Josh Wood

A journalist's observations on Lebanon and elsewhere

The Brewing Problems of Lebanon’s Palestinian Refugee Camps

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A Fatah fighter stands guard in front of the party's headquarters in northern Lebanon's Beddawi Palestinian refugee camp, April 3, 2012. Photo by Sam Tarling (

While many in Lebanon are warily eying the possibility of Syria’s conflict spilling across the border, potentially explosive issues facing the country’s large Palestinian refugee population have yet to be resolved.  Next month will mark the five year anniversary of the battle at Nahr al-Bared, where the Lebanese military laid siege against radical Fatah al-Islam militants, ultimately destroying the camp.  Today, the camp has yet to be rebuilt and the episode has scarred Lebanese-Palestinian relations.  Additionally, the kind of environment that allowed Fatah al-Islam to operate in Nahr al-Bared still exists today.  Last month, the Lebanese government uncovered an Abdullah Azzam brigade cell within the military’s ranks that was planning attacks.  Some have called for the Palestinian camps – particularly Ain al-Helweh where the Abdullah Azzam Brigades and several other Jihadi factions are based – to be forcibly disarmed and for wanted men to be turned over to the authorities.  But in the fragile patchwork of Lebanon and the camps, there are no easy solutions to such problems.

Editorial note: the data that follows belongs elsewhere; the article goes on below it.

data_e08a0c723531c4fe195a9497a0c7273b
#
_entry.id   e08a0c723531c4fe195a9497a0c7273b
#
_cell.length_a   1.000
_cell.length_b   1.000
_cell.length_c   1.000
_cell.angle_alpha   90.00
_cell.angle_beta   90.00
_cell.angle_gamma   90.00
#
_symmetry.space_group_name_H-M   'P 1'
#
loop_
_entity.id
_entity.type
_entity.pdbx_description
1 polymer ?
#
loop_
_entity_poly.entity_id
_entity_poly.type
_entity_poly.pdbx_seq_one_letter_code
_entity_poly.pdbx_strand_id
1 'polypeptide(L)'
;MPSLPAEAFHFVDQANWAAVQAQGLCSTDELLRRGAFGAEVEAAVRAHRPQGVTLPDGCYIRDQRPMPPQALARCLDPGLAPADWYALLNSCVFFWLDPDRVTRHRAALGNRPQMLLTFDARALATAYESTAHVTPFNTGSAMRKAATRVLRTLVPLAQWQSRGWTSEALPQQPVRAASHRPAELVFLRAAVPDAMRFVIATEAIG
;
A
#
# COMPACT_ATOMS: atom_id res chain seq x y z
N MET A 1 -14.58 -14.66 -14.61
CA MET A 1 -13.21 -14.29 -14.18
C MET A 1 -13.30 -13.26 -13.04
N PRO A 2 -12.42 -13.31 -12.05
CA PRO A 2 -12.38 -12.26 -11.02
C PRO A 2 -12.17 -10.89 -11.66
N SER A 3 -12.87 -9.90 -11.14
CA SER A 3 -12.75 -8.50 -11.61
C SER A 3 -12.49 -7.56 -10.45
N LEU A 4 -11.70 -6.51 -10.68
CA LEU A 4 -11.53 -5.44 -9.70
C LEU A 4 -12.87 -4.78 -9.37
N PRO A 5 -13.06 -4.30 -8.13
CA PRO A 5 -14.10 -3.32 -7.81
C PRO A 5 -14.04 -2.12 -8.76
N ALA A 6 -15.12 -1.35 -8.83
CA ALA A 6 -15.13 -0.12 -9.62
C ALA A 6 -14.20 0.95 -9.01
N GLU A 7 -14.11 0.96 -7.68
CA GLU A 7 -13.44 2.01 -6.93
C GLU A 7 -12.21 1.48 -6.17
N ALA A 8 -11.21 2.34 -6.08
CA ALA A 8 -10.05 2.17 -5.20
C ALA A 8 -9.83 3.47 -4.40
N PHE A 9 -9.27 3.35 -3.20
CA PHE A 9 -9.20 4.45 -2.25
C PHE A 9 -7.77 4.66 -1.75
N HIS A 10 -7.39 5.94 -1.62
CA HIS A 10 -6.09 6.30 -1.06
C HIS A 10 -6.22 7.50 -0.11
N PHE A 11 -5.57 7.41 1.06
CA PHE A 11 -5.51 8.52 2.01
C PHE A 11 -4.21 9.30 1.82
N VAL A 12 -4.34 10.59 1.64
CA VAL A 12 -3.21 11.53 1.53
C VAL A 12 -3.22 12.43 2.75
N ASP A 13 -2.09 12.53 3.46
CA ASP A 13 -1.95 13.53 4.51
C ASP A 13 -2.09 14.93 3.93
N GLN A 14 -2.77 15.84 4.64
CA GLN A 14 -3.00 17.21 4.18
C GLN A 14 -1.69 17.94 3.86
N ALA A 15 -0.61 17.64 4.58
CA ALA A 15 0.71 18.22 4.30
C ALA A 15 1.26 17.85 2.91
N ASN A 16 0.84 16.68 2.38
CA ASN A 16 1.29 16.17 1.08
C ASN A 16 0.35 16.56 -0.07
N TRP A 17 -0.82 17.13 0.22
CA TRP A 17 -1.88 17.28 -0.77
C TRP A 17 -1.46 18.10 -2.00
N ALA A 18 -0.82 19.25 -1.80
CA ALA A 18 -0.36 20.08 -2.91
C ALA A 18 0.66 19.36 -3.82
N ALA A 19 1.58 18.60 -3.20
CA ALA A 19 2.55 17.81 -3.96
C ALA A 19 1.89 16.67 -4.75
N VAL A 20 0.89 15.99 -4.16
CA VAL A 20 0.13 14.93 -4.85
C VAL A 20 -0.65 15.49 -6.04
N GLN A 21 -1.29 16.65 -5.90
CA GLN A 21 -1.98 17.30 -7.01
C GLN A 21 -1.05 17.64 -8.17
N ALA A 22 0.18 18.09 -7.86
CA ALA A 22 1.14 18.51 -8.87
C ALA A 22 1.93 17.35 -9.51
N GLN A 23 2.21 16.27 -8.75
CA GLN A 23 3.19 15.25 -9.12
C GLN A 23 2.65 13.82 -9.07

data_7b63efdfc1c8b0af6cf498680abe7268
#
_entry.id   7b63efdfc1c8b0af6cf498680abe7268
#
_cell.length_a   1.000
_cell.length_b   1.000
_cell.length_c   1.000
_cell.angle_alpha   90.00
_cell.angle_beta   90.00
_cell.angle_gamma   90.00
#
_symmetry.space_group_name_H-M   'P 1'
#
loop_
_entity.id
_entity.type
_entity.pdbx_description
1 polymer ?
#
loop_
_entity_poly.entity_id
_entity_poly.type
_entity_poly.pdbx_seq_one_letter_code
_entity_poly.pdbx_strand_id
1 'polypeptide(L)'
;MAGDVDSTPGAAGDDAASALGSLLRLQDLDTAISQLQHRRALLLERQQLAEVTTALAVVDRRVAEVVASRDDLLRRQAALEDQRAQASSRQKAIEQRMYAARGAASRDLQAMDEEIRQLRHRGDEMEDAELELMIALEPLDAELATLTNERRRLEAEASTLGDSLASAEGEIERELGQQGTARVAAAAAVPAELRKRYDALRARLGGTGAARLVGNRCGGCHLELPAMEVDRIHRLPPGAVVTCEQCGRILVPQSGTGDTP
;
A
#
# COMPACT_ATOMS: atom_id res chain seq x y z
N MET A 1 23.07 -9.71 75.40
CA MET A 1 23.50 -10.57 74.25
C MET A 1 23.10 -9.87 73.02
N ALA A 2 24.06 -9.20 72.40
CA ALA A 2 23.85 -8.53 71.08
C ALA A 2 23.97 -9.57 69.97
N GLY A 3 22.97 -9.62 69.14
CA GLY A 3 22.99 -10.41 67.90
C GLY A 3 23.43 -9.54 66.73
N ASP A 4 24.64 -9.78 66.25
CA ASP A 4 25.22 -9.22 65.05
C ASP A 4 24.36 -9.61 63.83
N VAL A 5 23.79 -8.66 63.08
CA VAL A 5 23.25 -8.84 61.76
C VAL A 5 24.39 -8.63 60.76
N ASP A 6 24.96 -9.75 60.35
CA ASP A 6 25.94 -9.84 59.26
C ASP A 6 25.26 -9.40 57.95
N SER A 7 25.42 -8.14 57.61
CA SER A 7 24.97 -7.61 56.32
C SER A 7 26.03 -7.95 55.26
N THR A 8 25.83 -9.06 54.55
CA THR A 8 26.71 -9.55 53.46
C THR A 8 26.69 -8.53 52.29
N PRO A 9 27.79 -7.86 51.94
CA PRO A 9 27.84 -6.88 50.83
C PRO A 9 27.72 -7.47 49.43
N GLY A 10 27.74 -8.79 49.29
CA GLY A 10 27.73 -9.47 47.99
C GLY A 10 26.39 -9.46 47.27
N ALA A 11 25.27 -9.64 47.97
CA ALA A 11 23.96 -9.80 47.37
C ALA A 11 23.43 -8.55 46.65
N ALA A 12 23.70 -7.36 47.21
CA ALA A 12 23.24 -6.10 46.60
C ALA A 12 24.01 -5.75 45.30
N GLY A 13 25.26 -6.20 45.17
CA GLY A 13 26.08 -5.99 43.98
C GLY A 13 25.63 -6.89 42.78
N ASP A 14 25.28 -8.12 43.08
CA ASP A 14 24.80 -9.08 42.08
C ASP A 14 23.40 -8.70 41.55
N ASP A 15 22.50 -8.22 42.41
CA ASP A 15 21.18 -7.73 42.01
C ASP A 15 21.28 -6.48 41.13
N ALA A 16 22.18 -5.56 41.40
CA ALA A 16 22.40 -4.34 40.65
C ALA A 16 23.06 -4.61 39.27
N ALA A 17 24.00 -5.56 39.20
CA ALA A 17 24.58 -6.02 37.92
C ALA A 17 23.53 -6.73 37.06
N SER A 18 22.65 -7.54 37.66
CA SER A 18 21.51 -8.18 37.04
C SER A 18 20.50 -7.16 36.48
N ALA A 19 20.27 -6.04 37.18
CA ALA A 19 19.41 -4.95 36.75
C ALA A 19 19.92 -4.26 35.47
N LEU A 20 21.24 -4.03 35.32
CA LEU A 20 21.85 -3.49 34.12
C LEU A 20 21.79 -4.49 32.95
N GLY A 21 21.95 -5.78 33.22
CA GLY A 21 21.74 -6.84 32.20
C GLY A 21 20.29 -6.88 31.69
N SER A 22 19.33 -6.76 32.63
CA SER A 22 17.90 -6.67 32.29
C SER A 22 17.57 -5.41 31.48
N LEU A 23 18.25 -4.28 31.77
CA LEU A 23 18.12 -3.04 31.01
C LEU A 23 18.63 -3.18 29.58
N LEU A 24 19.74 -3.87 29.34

Check out my story regarding security issues facing the camps for the International Herald Tribune here:


Written by woodenbeirut

April 5, 2012 at 1:12 pm

Posted in Uncategorized

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